Take all the heartfeels from previous boyfriends, multiply that by the constant ache of my inner thirteen-year-old girl, then douse it in the petrol of a really banging tune and understand how powerfully it set my world on fire: that this man, who I believed was the love of my life, would dance with me! At weddings, at gigs, in pubs, but mostly just in our house: the kitchen and his office and the lounge and wherever music was playing. He would dance. With me.

I don’t remember the exact moment when this song became ‘ours’, but I do know that whenever the first few notes of it played, he would look at me and I would look at him and we’d stand and square up to each other. Gleeful. Happy. Hearts open, arms out, grinning from ear to ear. Ready to fucking dance.

I’ll embed the song here, but I’m not listening to it. You can if you want, but not me.

I haven’t listened to it since I split up with him. If I hear it all the way through and he doesn’t somehow magically appear by my side to grab my hand and start twirling me round in a circle, I know for a cast iron fact that I will shatter. All the work I have put in to getting over him will implode and the jagged shards of misery that scatter out will pepper holes in the walls of the lovely new life I have built. I may never be able to hear this song again without breaking. Which is a shame, because I used to utterly adore it. Still, it’s in the trash now. Men ruined it. Like they ruin EVERYTHING.

(joke. Men, I love ya really)

But talking of men ruining everything, that leads me neatly on to a more recent story…

Hallelujah – Jeff Buckley

If you read the song title and thought I was going to tell you something romantic here, you would be fucking WRONG. This is a song that I used to utterly adore which has been thoroughly destroyed by a fuckbuddy being a huge bellend about it. If you follow me on Twitter (which you probably shouldn’t any more – join me on Mastodon!), you’ll probably have heard this tale already but I’m telling it again because I insist on carrying a grudge about it until the day I die.

I have a thing for the song ‘Hallelujah’ (the Jeff Buckley version). For a very long time it was my greatest dream to have the opportunity to really slowly and firmly ride someone’s dick for the duration of the song. Not trying to race towards climax, or hoping to use my cunt to please him, just existing – present and focused and intense – in the moment, riding someone’s cock to the sound of Jeff Buckley’s Hallelujah. This desire was almost certainly planted by an ex who made me watch Watchmen, which includes a fuckscene to that song which captures this kind of intensity.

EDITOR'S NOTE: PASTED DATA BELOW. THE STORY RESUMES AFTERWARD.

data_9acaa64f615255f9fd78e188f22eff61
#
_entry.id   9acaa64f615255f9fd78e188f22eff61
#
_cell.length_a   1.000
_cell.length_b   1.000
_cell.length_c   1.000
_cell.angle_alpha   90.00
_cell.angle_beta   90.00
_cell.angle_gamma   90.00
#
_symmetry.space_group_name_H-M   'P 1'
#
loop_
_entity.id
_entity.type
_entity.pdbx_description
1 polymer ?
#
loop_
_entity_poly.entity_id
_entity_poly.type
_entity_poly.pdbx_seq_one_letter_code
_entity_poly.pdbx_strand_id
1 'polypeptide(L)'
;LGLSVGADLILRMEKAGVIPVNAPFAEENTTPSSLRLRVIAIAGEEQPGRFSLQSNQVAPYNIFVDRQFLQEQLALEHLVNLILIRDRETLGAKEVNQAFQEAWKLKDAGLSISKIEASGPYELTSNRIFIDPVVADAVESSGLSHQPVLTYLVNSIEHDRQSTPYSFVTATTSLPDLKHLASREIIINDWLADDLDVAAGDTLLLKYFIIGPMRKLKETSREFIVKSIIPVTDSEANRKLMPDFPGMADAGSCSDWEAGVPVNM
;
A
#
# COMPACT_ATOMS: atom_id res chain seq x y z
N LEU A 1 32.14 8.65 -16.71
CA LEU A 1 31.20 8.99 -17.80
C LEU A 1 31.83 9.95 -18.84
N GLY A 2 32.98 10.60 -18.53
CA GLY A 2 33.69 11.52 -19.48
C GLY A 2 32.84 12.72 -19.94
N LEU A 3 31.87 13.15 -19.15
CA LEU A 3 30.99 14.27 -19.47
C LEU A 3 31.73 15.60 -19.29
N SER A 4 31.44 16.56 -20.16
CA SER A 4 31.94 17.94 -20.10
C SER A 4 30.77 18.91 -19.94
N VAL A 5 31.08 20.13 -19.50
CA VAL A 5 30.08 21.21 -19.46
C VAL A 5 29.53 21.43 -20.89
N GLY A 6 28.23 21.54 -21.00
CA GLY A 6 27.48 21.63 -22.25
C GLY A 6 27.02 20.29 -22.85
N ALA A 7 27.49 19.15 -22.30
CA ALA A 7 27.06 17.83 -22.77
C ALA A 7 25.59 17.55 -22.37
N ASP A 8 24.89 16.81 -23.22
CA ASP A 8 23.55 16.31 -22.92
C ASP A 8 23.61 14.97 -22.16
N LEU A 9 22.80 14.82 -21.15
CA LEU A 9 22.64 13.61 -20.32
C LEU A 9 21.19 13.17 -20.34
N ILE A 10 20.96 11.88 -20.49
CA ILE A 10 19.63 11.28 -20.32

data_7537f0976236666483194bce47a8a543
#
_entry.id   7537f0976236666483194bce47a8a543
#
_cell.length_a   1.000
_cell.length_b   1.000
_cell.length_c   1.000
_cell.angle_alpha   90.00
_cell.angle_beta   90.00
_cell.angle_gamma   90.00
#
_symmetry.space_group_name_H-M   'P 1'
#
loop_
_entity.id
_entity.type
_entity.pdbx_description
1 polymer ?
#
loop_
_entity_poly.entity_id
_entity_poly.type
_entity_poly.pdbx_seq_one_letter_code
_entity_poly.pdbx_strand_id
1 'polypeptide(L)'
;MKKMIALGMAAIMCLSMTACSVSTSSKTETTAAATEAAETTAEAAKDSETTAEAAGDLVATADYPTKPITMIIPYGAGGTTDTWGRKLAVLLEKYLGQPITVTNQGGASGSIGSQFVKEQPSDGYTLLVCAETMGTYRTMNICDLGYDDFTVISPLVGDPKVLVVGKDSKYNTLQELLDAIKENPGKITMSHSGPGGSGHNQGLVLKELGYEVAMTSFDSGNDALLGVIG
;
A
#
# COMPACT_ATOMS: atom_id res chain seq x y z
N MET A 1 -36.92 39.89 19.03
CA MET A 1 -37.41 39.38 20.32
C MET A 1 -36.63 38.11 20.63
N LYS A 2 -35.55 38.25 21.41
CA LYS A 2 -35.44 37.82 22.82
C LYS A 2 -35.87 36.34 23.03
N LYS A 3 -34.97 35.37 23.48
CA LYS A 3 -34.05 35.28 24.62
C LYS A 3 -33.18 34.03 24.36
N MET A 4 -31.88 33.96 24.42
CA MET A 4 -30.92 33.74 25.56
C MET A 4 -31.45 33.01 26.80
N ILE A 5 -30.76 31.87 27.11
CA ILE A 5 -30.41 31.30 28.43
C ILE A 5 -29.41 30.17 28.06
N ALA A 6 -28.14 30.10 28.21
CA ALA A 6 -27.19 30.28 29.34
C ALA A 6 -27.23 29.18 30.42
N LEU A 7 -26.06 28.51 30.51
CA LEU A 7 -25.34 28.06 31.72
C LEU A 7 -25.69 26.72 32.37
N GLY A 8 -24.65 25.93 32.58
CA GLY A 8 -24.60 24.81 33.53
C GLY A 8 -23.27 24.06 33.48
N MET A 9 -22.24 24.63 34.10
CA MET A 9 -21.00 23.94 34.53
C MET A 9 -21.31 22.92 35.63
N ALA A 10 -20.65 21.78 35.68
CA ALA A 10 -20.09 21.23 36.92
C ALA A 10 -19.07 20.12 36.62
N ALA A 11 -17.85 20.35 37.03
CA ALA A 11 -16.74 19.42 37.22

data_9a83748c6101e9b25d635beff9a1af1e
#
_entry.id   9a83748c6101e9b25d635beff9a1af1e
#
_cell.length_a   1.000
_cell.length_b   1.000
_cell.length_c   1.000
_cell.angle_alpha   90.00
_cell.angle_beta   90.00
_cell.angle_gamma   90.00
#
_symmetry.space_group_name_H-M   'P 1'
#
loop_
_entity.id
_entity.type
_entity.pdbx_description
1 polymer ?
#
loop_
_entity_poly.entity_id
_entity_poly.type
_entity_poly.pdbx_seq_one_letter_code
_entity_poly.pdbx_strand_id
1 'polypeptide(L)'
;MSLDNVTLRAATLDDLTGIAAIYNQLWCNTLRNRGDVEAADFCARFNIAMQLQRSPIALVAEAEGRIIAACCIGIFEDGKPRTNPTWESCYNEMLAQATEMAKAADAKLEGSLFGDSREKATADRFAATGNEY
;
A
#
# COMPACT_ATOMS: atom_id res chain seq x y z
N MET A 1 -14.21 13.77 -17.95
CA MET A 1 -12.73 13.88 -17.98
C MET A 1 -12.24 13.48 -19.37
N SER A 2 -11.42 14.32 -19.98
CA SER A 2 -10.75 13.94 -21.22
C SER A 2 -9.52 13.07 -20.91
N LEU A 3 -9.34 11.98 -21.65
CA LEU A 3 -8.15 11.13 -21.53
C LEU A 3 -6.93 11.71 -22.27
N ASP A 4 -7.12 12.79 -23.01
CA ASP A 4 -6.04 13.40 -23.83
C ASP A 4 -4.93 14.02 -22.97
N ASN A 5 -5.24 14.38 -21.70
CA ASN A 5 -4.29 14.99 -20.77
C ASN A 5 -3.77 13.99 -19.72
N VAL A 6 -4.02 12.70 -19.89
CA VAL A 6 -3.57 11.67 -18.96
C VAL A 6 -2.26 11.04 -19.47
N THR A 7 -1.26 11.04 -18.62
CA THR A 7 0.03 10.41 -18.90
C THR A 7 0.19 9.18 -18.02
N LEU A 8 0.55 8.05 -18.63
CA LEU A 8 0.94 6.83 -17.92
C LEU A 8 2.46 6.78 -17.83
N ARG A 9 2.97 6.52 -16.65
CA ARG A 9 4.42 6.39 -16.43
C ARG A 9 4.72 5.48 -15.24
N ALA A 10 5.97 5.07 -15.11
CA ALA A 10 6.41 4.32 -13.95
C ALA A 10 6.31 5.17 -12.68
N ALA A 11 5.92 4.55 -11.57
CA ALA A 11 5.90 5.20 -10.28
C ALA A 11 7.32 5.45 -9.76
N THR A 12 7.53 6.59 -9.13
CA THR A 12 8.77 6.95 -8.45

Anyway. I dreamed many horny daydreams about fucking to this song. And toyboy – a guy possessed of the perfect dick for riding and a thirsty desire to please me – saw me talking about this dream on Twitter and offered to help me fulfil it. Great! Good boy! I was excited.

Next time we hung out, after some pre-fuck banter and a drink or two, I lined up the song and hopped aboard. The first verse was fun. I sat down on his cock so fucking slowly, and rode him like I wanted to milk every drop of pleasure from each and every stroke. The second verse? Likewise, but even more intense. I closed my eyes and I rode him and I focused on feeling each nerve ending inside my cunt stretched and thrumming at the pressure put on it by his rock-solid, beautiful cock. By verse three I had to pause, so intense was my focused pleasure that I was pretty sure I might come too soon and ruin it. I stopped for a second, closing my eyes and trying to stave off the first waves of orgasm, then calmed down briefly before continuing my ride. By verse four something was wrong. He wasn’t quite as into it as I’d thought he might be, and I sensed a kind of tension in his thighs. Was he feeling awkward? Did he need me to stop? Was this all too intensely pleasurable for his tiny brain to cope with? NO.